Hit and Run
Based on an impressively large body of work and awards from people who care about such things, one can say Lawrence Block is a big thing in the crime story universe.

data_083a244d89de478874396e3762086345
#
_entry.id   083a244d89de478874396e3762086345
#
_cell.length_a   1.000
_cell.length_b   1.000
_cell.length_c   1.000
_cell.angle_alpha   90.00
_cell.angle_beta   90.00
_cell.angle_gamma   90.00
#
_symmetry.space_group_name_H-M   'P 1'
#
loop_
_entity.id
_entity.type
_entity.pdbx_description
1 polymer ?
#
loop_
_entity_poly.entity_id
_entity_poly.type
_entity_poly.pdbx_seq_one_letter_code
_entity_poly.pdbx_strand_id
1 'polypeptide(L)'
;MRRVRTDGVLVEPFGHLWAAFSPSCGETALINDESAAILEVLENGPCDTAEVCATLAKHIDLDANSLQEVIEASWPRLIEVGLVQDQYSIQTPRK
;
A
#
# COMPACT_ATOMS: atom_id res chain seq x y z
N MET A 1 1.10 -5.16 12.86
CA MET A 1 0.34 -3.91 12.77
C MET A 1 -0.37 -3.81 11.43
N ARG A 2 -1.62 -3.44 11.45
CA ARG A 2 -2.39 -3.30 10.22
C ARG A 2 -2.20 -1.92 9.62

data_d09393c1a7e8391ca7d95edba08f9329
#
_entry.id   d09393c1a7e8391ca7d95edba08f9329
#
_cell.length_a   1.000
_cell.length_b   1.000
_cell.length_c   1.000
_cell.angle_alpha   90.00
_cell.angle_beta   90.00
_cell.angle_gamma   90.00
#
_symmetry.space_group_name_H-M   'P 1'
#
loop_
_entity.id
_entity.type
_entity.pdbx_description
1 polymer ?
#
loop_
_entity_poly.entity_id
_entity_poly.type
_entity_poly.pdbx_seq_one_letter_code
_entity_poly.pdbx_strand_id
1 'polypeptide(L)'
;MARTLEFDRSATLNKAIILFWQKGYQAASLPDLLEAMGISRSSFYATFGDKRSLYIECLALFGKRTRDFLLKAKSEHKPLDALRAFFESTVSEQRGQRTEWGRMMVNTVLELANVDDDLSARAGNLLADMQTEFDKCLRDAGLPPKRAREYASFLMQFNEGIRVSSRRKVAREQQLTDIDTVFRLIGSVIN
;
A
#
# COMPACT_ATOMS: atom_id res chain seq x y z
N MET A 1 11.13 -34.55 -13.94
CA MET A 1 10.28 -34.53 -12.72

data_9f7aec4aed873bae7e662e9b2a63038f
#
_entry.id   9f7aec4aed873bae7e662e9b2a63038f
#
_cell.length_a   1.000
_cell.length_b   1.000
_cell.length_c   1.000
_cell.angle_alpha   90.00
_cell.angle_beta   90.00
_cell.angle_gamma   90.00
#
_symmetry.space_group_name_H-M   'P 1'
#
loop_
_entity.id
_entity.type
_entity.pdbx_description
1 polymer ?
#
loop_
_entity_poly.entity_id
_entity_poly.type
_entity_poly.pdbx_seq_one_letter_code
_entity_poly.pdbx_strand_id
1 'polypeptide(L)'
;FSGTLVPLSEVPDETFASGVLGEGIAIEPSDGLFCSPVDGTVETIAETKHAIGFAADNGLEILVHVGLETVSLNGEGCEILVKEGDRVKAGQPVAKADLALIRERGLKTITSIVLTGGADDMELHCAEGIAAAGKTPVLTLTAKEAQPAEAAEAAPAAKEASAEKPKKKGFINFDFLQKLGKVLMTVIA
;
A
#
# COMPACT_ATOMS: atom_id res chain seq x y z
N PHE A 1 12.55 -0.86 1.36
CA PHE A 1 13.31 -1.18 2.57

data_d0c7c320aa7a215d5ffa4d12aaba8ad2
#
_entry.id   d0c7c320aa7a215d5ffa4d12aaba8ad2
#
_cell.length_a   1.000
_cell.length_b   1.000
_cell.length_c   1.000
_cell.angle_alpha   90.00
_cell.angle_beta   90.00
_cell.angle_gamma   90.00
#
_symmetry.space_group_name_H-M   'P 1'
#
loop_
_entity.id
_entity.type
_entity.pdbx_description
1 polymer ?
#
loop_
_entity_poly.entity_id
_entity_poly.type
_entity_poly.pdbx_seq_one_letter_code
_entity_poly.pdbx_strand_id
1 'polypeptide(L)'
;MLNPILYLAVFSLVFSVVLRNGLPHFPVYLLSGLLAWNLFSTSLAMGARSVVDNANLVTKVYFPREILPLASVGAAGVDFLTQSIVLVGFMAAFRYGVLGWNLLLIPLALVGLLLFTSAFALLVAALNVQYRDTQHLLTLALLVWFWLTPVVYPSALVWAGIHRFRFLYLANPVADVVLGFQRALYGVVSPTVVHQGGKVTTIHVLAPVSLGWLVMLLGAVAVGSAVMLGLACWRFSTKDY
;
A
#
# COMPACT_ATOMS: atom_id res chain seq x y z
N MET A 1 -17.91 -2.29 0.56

Block’s most recent series features a hired killer, Keller, who lives alone in Manhattan with his large-screen TV, TiVo, and his life’s passionhis stamp collectionand receives his commissions through his best friend Dot. In Hit and Run, Keller is set up as the fall guy in the assassination of a rising political star, the black governor of Ohio. Block makes Keller’s law-avoidance odyssey back to Manhattan from Des Moines interesting. His detour through New Orleans presents faintly distinct flavor, especially since Keller manages to find himself saving a rape victim in a New Orleans park and subsequently 1) conjures a love relationship with the victim; 2) finds out his friend Dot’s name is really Dorothea; and 3) travels to Montana. A few people die, a baby is conceived, and Dot leaves Manhattan for Sedona, Ariz., and loses weight and changes her hair. She even shoots two Jehovah’s Witnesses in order to stage her own death more convincingly. Block does write well, but don’t look for the story to go very deepfor example, we never find out why Keller was set upwhich I was able to forgive, but readers of a more orderly composition may see it as a lapse.